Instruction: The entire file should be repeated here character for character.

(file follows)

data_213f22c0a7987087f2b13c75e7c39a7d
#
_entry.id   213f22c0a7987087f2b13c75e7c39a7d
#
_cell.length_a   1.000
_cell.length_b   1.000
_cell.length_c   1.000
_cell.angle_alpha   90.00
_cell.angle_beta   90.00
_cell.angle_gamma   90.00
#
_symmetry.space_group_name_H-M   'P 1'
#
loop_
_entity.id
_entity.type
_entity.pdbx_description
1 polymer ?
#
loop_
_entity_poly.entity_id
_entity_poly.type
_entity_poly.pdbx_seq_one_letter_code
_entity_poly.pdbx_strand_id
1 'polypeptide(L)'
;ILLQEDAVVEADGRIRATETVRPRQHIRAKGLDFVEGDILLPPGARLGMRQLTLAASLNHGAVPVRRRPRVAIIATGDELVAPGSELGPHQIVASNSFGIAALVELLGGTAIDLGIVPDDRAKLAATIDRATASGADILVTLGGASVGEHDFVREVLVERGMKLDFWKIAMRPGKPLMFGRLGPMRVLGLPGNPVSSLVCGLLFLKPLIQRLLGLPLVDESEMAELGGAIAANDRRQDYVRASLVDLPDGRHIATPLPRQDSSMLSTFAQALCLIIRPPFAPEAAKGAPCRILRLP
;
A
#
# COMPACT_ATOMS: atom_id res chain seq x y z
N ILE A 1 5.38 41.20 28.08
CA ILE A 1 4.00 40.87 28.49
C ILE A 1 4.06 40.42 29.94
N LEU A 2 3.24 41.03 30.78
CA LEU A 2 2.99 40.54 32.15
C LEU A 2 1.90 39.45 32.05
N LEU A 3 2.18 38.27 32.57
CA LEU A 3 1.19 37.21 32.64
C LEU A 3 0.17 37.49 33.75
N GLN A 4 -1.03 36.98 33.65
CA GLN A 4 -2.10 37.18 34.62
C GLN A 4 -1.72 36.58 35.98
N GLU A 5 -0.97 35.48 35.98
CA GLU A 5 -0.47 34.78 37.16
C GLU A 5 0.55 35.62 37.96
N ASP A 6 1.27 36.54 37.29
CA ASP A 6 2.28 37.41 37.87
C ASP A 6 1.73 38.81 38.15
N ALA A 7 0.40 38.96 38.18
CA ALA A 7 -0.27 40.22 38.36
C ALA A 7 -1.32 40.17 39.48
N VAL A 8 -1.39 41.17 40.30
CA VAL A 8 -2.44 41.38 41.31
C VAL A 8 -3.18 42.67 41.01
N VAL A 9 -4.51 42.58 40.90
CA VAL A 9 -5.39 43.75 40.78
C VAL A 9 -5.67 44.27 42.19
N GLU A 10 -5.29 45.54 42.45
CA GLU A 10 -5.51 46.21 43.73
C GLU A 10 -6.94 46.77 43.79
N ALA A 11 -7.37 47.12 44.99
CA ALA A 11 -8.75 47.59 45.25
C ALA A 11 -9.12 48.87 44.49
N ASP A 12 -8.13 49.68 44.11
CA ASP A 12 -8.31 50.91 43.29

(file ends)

data_213f22c0a7987087f2b13c75e7c39a7d
#
_entry.id   213f22c0a7987087f2b13c75e7c39a7d
#
_cell.length_a   1.000
_cell.length_b   1.000
_cell.length_c   1.000
_cell.angle_alpha   90.00
_cell.angle_beta   90.00
_cell.angle_gamma   90.00
#
_symmetry.space_group_name_H-M   'P 1'
#
loop_
_entity.id
_entity.type
_entity.pdbx_description
1 polymer ?
#
loop_
_entity_poly.entity_id
_entity_poly.type
_entity_poly.pdbx_seq_one_letter_code
_entity_poly.pdbx_strand_id
1 'polypeptide(L)'
;ILLQEDAVVEADGRIRATETVRPRQHIRAKGLDFVEGDILLPPGARLGMRQLTLAASLNHGAVPVRRRPRVAIIATGDELVAPGSELGPHQIVASNSFGIAALVELLGGTAIDLGIVPDDRAKLAATIDRATASGADILVTLGGASVGEHDFVREVLVERGMKLDFWKIAMRPGKPLMFGRLGPMRVLGLPGNPVSSLVCGLLFLKPLIQRLLGLPLVDESEMAELGGAIAANDRRQDYVRASLVDLPDGRHIATPLPRQDSSMLSTFAQALCLIIRPPFAPEAAKGAPCRILRLP
;
A
#
# COMPACT_ATOMS: atom_id res chain seq x y z
N ILE A 1 5.38 41.20 28.08
CA ILE A 1 4.00 40.87 28.49
C ILE A 1 4.06 40.42 29.94
N LEU A 2 3.24 41.03 30.78
CA LEU A 2 2.99 40.54 32.15
C LEU A 2 1.90 39.45 32.05
N LEU A 3 2.18 38.27 32.57
CA LEU A 3 1.19 37.21 32.64
C LEU A 3 0.17 37.49 33.75
N GLN A 4 -1.03 36.98 33.65
CA GLN A 4 -2.10 37.18 34.62
C GLN A 4 -1.72 36.58 35.98
N GLU A 5 -0.97 35.48 35.98
CA GLU A 5 -0.47 34.78 37.16
C GLU A 5 0.55 35.62 37.96
N ASP A 6 1.27 36.54 37.29
CA ASP A 6 2.28 37.41 37.87
C ASP A 6 1.73 38.81 38.15
N ALA A 7 0.40 38.96 38.18
CA ALA A 7 -0.27 40.22 38.36
C ALA A 7 -1.32 40.17 39.48
N VAL A 8 -1.39 41.17 40.30
CA VAL A 8 -2.44 41.38 41.31
C VAL A 8 -3.18 42.67 41.01
N VAL A 9 -4.51 42.58 40.90
CA VAL A 9 -5.39 43.75 40.78
C VAL A 9 -5.67 44.27 42.19
N GLU A 10 -5.29 45.54 42.45
CA GLU A 10 -5.51 46.21 43.73
C GLU A 10 -6.94 46.77 43.79
N ALA A 11 -7.37 47.12 44.99
CA ALA A 11 -8.75 47.59 45.25
C ALA A 11 -9.12 48.87 44.49
N ASP A 12 -8.13 49.68 44.11
CA ASP A 12 -8.31 50.91 43.29